The question of what constitutes Anti Semitism has never been as complicated as it is today. We all seem to believe we understand what it means, but we keep failing to find the boundaries of the phenomenon, often leaving out of it what should be in and/or including what we should not. Is it possible to define such boundaries? Possibly to some extent... I will share my take on it:
a) When we use the term "Anti Semitism" we are referring to hate or discrimination against Jews. This part seems clear, doesn't it? Maybe no. Persecution during the Middle Ages was not against Jews as much as it was against Judaism. If a Jew converted in the Middle Ages, he/she became part of the mainstream without a problem. Even the attacks of the Crusaders, on their way to Jerusalem, against the Jewish communities in Europe, were not attacks on the Jews as much as attacks against Judaism. There probably were some who hated the Jews as Jews, but they were not the majority. Many ecclesiastic figures of the Middle Ages and even early Modernity were in fact former Jews. Tomas de Torquemada, head of the Spanish Inquisition came himself from a family of Conversos and his uncle Juan de Torquemada was a Cardinal of the Church. Michel de Nostredame ("Nostradamus") also came from a Jewish fanily. Elhanan ben Simeon, in the tenth Century, became a Christian - and as such rose through the ranks to become a Cardinal and elected Pope as Alexander III (some sources claim he was the Antipope Anacletus II). These are but some examples.
In the XIX Century, with the rise of Positivism in Europe, all the negative traits and stereotypes adscribed to Judaism became exagerated and adscribed to "the Jewish Race". It is from this point on that we can truly talk about Anti Semitism as such, supported by the pseudo science of Racial Studies. The rise of anti semitism in Viena was one of the motivators for Theodore Hertzl, along the anti Semitic treatment of Alfred Dreyfuss in France.
2) So what IS anti semitism? It can be described in general terms as hate of Jews as a class. Hating one Jew is not Anti Semitic, but treating the Jews as a class is. General Ulyses S Grant, during the Civil War, in his infamous General Order 11, expelled the "Jews, as a class" from the Department of Tennessee (which included large swats of Kentucky, Tenessee and Mississippi). It was only Lincoln's intervention which prevented the implementation of the Order. General Order 11 was anti semitic because it was based on stereotypes of "the Jew" and treated them as a class without individual distinctions. Grant blamed all Jews as War Profiteers. While there were some Jews who did, indeed, profited from commerce with the South, there were also many non Jews (including Grant's own Father in Law) who did profit as well.
3) So how does anti Semitism manifest itself today? Let me suggest the following possibilities:
- Blaming all Jews whenever a Jew is involved in something illegal
- Denying Jews, for being Jews, the same rights granted to everybody else
- Denying the historical suffering of the Jews as Jews or minimizing it to make it trivial
- Denying the Jewish People, and just the Jews, the right to self-determination or even self-definition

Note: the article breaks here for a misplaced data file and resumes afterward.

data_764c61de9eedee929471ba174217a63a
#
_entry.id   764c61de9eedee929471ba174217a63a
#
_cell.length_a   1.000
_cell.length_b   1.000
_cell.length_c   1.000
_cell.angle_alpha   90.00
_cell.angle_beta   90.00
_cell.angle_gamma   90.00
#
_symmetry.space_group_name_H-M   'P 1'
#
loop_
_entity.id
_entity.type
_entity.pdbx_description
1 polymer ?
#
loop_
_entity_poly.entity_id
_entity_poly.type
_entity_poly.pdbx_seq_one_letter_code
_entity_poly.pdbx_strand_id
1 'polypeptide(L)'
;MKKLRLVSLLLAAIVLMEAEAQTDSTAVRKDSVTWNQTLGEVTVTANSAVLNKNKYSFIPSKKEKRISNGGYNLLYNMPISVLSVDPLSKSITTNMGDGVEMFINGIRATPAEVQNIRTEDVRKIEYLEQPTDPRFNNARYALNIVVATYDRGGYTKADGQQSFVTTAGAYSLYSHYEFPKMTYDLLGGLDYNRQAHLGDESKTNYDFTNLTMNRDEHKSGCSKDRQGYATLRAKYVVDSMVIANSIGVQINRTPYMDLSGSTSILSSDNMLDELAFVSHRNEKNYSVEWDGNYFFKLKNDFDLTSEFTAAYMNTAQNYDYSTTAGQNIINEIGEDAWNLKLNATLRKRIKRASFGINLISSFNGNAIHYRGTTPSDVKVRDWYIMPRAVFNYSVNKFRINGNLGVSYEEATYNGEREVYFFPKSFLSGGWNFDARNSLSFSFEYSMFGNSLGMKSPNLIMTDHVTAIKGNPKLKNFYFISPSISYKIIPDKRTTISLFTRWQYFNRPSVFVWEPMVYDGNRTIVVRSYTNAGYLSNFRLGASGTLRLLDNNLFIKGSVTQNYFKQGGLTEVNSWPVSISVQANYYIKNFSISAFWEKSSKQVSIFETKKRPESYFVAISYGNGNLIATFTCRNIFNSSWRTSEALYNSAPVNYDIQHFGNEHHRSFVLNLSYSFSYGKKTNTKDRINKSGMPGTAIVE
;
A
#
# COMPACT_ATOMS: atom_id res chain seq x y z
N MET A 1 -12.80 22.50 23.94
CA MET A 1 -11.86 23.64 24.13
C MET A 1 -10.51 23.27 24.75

- Adscribing to Jews, as such, demonic or supernatural attributes threatening to the general population
- Making generalizations about the Jews, highlighting characteristics (often stereotypes) with the purpose of presenting them as "the Other" - This was done with the Nuremberg Laws in Nazi Germany, but it can also be done in far subtler ways.
- Denying a Jew a position or promotion or a job solely on the basis of his/her being a Jew
- Using unflattering and dehumanizing descriptions of Jews to justify their mistreatment or worse
Of course there are more situations which probably do not fit what I described above, but I think these examples cover most of the cases.
4) Is it Anti Semitic to question Israel? Sometimes. Questioning Israeli policies is the right of very person, because people have the right to their own opinions - even if they are based on missinformation or prejudice. Questioning the right of Israel to exist, however, means denying the Jews the right to self-determination - and that IS anti semitic. If I question Israeli policies regarding settlement of Jewish citizens in the occupied territories, it is an opinion. If I question the right of Israel to self defense (a right granted to any other country in the world) - that is anti semitic. Of course, in the case of Israel things get very complicated, but the bottom line is that judging Israel's actions by standards not applied to any other country constitutes discrimination, prejudice and anti Semitism. If the BDS movement would be limited to prevent annexation of what they perceived to be Arab land - it would be an opinion. Since their clearly stated goal is to undo History and eliminate the State of Israel to replace it by a State of Palestine from the river to the sea, the movement is clearly anti Semitic.
5) The attempts by Palestinians and others to define Jews as "a religion" and deny Jews the right to self-definition, is indeed anti Semitic. The Grand Mufti of Jerusalem, Hajj Amin Al Huseini, wrote that he had no problem with the "Mustarabi Jews" (Jews who behave and dress like Arabs) because they were "good Arabs". This is the same Al Husseini who later on joined the Nazis in Berlin and served as their propaganda agent in the Arab world.
As Jews we have the right to define our own identity (and God knows we argue among ourselves to death on the issue), and we are entitled, as a people, to the same rights than everybody else - No more, no less. When these two very basic Human Rights are denied we are talking about hate, discrimination and prejudice not unlike the one suffered by African Americans in this country until the Civil war and beyond.
Just my opinion, of course.
STAY SAFE - STAY HEALTHY - STAY CONNECTED